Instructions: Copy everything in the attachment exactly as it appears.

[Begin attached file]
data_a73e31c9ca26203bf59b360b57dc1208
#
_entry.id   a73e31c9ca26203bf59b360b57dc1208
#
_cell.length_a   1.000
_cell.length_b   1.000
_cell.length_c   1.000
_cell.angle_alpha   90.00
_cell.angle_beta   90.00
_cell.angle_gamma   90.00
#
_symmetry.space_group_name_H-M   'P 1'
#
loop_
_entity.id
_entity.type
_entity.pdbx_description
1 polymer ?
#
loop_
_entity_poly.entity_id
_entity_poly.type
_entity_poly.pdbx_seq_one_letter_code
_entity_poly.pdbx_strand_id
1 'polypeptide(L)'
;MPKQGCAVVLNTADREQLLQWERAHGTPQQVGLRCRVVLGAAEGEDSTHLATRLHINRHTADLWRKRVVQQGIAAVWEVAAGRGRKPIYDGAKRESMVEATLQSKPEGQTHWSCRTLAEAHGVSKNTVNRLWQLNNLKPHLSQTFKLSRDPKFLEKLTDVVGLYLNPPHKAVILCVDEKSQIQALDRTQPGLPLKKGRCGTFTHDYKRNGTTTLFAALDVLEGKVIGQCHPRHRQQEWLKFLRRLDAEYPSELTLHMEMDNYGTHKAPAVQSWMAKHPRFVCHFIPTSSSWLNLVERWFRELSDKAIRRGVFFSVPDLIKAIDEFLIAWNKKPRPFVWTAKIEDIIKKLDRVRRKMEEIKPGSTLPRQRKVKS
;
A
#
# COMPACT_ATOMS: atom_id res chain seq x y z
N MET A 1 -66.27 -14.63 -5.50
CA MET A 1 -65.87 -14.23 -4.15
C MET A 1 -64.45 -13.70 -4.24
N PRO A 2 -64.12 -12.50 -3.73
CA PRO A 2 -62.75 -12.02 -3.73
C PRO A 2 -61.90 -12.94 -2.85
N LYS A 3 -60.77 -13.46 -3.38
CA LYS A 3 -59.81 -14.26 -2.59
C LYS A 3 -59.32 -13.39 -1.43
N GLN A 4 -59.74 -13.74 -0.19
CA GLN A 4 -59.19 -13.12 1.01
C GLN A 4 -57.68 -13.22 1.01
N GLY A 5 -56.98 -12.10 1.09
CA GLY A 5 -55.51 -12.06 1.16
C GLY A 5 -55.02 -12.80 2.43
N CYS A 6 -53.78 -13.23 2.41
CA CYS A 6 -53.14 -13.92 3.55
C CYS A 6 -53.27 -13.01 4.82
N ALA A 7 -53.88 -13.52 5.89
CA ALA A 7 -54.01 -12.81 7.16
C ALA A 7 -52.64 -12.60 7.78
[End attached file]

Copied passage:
data_a73e31c9ca26203bf59b360b57dc1208
#
_entry.id   a73e31c9ca26203bf59b360b57dc1208
#
_cell.length_a   1.000
_cell.length_b   1.000
_cell.length_c   1.000
_cell.angle_alpha   90.00
_cell.angle_beta   90.00
_cell.angle_gamma   90.00
#
_symmetry.space_group_name_H-M   'P 1'
#
loop_
_entity.id
_entity.type
_entity.pdbx_description
1 polymer ?
#
loop_
_entity_poly.entity_id
_entity_poly.type
_entity_poly.pdbx_seq_one_letter_code
_entity_poly.pdbx_strand_id
1 'polypeptide(L)'
;MPKQGCAVVLNTADREQLLQWERAHGTPQQVGLRCRVVLGAAEGEDSTHLATRLHINRHTADLWRKRVVQQGIAAVWEVAAGRGRKPIYDGAKRESMVEATLQSKPEGQTHWSCRTLAEAHGVSKNTVNRLWQLNNLKPHLSQTFKLSRDPKFLEKLTDVVGLYLNPPHKAVILCVDEKSQIQALDRTQPGLPLKKGRCGTFTHDYKRNGTTTLFAALDVLEGKVIGQCHPRHRQQEWLKFLRRLDAEYPSELTLHMEMDNYGTHKAPAVQSWMAKHPRFVCHFIPTSSSWLNLVERWFRELSDKAIRRGVFFSVPDLIKAIDEFLIAWNKKPRPFVWTAKIEDIIKKLDRVRRKMEEIKPGSTLPRQRKVKS
;
A
#
# COMPACT_ATOMS: atom_id res chain seq x y z
N MET A 1 -66.27 -14.63 -5.50
CA MET A 1 -65.87 -14.23 -4.15
C MET A 1 -64.45 -13.70 -4.24
N PRO A 2 -64.12 -12.50 -3.73
CA PRO A 2 -62.75 -12.02 -3.73
C PRO A 2 -61.90 -12.94 -2.85
N LYS A 3 -60.77 -13.46 -3.38
CA LYS A 3 -59.81 -14.26 -2.59
C LYS A 3 -59.32 -13.39 -1.43
N GLN A 4 -59.74 -13.74 -0.19
CA GLN A 4 -59.19 -13.12 1.01
C GLN A 4 -57.68 -13.22 1.01
N GLY A 5 -56.98 -12.10 1.09
CA GLY A 5 -55.51 -12.06 1.16
C GLY A 5 -55.02 -12.80 2.43
N CYS A 6 -53.78 -13.23 2.41
CA CYS A 6 -53.14 -13.92 3.55
C CYS A 6 -53.27 -13.01 4.82
N ALA A 7 -53.88 -13.52 5.89
CA ALA A 7 -54.01 -12.81 7.16
C ALA A 7 -52.64 -12.60 7.78